I thought this was an article about Tuerck’s ‘street’ car, what’s up DL?! What’s up are those quotes, and how the aforementioned evolution of the sport gives them practical (though maybe not nominal) validity. Ryan’s car notoriously takes flak for being anything but a street car, and anyone can agree that his set-up is, for all intents and purpose, unlivable as a daily driver. That being said, let us again consider the times and more importantly the purpose of the car, and it all starts to make much more sense.
Formula Drift is arguably the highest level of drifting in the world, and as such, there is an immense amount of talent on the grid. Nobody leaves the womb clutch-kicking and counter-steering, so obviously developing these skills takes time and practice. A competitive FD season costs teams upwards of six figures, so needless to say the stakes are very high in pursuit of dedicated partners who can contribute to drivers’ success. Perhaps in no other motorsport does ‘practice makes perfect’ hold more true.
So, take that into consideration and Ryan’s ‘street’ car becomes a matter of circumstance and perspective. In the name of candor, Tuerck does have an SR20 S13 and a 1J S13, both of which would be more aptly-deemed ‘street’ cars, but neither of which is the chassis and engine configuration of his pro car. The point being, it makes perfect sense for Ryan to spend the most time off-track in the car that is most like his car on-track. We might suggest that ‘demo car’ is a better fit than ‘street car’, but semantics be damned.
The car itself is relatively close in spec to the pro car, with the exception of some Nameless Performance and Unicorn Garage secret sauce being perpetually developed in FD combat. The 3.4-liter VVT-i Brian Crower-stroked 2JZ is nearly identical to the current pro car, and as a matter of fact is a spare engine from a prior season. Many of our readers are already intimately-acquainted with the infallible 2JZ, but it is nonetheless impressive that the car consistently makes so much power with off-the-shelf parts.
There is nothing prepackaged, however, about the wild anti-lag system in place. Pop the hood and one of first things you may notice are the grapefruit-sized globes to the left of the Garrett GTX4088R. These are the boost reservoirs created by Nameless co-owner and resident mad scientist John Hoyenga, who designed them to work in unison with the tuning wizardry of John Reed and the MoTeC ECU. Ryan generally does not enable ALS in the name of longevity, but snap, crackle and pop are only one switch away.
Drivetrain duties are relegated to the proven V160 6-speed for now, though knowing Tuerck, chances are good this car will end up with a G-Force or Holinger at some point. Footwork is handled by BC Racing coilovers at all four corners with the ubiquitous Wisefab angle kit up front. The rollers are a medley of fifteen52 offerings wrapped in Hankook Ventus R-S3 rubber. The cooling system is a custom rear-mounted set-up by Dominant Engineering using Mishimoto components to keep track temps under control.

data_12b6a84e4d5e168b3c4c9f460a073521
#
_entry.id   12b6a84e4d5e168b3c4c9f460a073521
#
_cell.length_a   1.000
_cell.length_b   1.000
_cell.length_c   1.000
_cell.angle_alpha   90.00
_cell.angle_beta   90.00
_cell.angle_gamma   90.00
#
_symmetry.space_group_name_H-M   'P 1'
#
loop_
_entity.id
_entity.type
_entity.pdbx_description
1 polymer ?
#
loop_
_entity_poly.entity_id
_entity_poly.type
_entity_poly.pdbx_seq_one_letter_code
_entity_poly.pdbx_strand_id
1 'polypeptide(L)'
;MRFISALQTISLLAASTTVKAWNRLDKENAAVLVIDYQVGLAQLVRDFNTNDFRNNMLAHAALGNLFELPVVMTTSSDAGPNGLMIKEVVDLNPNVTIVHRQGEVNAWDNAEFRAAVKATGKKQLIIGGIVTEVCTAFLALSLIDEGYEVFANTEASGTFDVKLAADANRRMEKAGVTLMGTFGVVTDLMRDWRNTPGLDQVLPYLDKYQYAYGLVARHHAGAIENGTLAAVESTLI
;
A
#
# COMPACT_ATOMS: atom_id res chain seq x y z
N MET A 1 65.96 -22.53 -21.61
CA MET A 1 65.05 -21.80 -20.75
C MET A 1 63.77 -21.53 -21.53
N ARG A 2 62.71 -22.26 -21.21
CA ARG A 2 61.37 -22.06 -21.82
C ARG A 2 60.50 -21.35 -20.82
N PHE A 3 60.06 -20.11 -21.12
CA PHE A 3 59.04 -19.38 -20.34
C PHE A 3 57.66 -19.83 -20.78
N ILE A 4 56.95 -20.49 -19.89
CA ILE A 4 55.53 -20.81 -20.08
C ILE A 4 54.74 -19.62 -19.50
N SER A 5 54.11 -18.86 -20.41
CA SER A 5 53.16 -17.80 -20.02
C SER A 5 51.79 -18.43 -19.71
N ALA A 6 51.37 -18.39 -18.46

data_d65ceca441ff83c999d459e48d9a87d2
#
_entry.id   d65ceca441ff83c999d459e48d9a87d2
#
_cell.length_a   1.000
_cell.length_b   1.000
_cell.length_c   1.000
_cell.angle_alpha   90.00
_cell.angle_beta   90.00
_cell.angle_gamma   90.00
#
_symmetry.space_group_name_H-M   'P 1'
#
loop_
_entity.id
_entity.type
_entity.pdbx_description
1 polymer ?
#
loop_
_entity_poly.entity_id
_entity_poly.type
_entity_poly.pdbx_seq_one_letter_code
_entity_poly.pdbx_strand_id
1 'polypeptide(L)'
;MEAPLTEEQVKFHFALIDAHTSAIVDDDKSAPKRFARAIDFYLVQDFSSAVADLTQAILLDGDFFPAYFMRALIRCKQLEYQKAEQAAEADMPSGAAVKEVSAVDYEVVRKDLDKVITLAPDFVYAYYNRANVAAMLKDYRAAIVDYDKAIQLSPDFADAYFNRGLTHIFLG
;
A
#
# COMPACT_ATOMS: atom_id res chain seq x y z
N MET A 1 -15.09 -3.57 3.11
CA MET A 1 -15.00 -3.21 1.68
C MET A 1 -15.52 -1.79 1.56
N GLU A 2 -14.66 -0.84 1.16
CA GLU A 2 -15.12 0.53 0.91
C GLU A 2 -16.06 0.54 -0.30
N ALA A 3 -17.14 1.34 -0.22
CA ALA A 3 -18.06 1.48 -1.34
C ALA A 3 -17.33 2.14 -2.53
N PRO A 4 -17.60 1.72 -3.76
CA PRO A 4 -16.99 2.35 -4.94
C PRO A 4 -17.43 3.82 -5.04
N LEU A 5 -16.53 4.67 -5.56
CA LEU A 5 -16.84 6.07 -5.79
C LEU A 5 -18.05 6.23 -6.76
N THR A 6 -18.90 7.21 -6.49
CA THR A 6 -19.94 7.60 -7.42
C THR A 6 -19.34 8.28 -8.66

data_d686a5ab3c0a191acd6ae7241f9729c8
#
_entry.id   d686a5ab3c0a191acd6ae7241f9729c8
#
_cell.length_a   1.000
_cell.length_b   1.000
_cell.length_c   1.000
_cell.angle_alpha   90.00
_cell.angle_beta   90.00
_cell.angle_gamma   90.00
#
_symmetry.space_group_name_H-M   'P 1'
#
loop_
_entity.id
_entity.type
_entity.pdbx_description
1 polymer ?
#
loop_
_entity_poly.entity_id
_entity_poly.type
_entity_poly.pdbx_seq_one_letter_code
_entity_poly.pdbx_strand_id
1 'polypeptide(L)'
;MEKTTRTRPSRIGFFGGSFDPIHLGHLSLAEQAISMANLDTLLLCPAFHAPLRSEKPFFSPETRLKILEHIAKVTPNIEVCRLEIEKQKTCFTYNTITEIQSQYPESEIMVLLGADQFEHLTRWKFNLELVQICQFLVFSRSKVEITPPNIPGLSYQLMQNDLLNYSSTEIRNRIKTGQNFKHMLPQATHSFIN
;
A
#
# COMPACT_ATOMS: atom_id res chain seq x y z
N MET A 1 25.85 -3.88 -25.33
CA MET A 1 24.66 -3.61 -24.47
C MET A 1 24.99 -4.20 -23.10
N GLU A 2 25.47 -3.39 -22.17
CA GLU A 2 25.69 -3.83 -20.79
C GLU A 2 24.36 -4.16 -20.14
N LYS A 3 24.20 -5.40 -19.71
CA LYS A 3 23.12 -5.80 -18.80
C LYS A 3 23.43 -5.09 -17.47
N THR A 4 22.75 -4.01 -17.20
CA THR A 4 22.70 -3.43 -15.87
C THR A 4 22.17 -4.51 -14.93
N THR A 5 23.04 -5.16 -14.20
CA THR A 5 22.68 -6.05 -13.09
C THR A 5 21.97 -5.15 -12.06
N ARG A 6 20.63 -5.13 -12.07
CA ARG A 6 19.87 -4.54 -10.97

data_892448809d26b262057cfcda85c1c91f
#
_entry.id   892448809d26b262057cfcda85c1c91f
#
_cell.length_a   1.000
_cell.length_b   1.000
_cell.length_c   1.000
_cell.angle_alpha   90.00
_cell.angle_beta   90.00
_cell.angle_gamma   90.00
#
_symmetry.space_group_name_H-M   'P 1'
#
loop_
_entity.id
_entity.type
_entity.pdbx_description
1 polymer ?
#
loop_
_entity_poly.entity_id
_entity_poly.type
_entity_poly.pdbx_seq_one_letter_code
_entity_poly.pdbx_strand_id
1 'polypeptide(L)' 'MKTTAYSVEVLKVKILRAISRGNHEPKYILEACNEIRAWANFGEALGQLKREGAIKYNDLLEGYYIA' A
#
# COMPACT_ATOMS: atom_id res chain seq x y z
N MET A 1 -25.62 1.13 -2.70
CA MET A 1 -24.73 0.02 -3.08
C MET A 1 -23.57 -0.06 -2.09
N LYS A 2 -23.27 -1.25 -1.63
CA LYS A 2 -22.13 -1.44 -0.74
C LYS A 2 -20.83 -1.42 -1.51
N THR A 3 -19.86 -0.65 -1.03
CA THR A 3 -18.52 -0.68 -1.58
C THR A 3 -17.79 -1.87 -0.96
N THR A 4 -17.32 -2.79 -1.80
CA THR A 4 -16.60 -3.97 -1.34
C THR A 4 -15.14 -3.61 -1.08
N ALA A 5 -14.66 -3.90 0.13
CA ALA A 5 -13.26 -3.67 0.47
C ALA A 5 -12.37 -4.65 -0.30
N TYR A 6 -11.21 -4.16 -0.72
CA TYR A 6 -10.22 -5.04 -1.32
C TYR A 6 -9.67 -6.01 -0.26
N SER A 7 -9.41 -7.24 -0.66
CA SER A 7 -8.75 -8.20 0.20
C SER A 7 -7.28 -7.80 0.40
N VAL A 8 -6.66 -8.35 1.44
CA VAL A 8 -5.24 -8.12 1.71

Aesthetically, the car is a mix-and-match of Rocket Bunny and HGK Racing pieces. The HGK Kevlar front fenders are actually designed specifically to accommodate the Wisefab angle kit, and we give Ryan props for taking the extra step to at least somehow visually rein in the significant camber he runs up front. Many of you will remember this car as being white, but it was recently resprayed a custom shade of gray by Redline Restorations to match the engine bay and interior.
At the end of the day, what it looks like and what we call it are not nearly as important as how the car drives and the competitive advantage it provides Ryan during the off-season and time away from the pro car. Boost may be the replacement for displacement, but there is simply no substitute for seat time. The closer and more accurately that can be replicated in Tuerck’s demo car, the more comfortable he will be under pressure, when it counts. It may never make it to the grocery store, but Tuerck is not shopping for anything, least of all excuses.
Brian Crower 3.4 Liter stroker kit
JE pistons 86.5 11.7/1 compression ratio
Brian Crower 264 cams
Brian Crower Cam gear
Brian Crower Head Gasket
Brian Crower oil pump drive gear
Super Tech +1mm Valves Intake and Exhaust
Supertech Springs+ Retainers
Custom setup from Nameless Performance
Header- Nameless Performance
Valvoline VR1 20-50
Fuel Safe 10 Gallon Spectra lite fuel cell
Deatschwerks DV2 1500 CC injectors
Deatschwerks X2 350il Fuel Pumps
Radium Engineering FPR and Fuel Filter
Drift Motion Fuel Rail
Race Gas- VP Racing VP Import
Garrett GTX 4088R
Mishimoto 12″ Race Line fans
Mishimoto 25 row dual pass Oil cooler
Mishimoto R line Intercooler
BC Racing ZR series Coilovers
Wisefab suspension kits Front and rear
Drive shaft shop axles
Drive shaft shop Driveshaft
Toyota V160 Transmission
Clutch- Bonifante Friction
Motec M150 ECU
Engine Harness – Nameless performance
Chassis Harness- @Brian_Hartsock
Fifteen 52 Tarmacs
Front 18×9 0 offset
Rear 18×10 0 offset
Rocket Bunny Version 2
Takata Race 6 Harnesses
Nameless Performance Pedal box
Nameless Performance Hand Brake
Roll cage x Fabrication
Drift Life Magazine Snapback
Custom 3D Puff Embroidered Drift Life Magazine Snapback